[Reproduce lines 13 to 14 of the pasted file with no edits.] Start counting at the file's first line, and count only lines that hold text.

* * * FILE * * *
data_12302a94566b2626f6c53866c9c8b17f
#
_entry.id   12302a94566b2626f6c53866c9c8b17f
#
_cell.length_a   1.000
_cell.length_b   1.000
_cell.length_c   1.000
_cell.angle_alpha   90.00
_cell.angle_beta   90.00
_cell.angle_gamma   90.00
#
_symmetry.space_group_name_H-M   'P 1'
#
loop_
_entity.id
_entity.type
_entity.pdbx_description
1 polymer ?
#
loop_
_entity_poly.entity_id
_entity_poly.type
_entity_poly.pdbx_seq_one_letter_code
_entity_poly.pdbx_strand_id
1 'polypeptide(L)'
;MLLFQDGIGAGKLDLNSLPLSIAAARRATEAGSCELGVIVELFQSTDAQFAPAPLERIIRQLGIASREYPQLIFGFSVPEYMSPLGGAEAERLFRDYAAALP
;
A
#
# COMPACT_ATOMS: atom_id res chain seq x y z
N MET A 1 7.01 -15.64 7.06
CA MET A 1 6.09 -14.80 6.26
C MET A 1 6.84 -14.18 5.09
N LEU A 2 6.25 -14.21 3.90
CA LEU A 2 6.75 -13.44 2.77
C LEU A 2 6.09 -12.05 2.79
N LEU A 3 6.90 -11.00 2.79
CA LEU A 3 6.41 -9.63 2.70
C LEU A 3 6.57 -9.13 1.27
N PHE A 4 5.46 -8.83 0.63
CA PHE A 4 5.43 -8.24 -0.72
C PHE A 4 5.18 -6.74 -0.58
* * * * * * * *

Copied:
#
loop_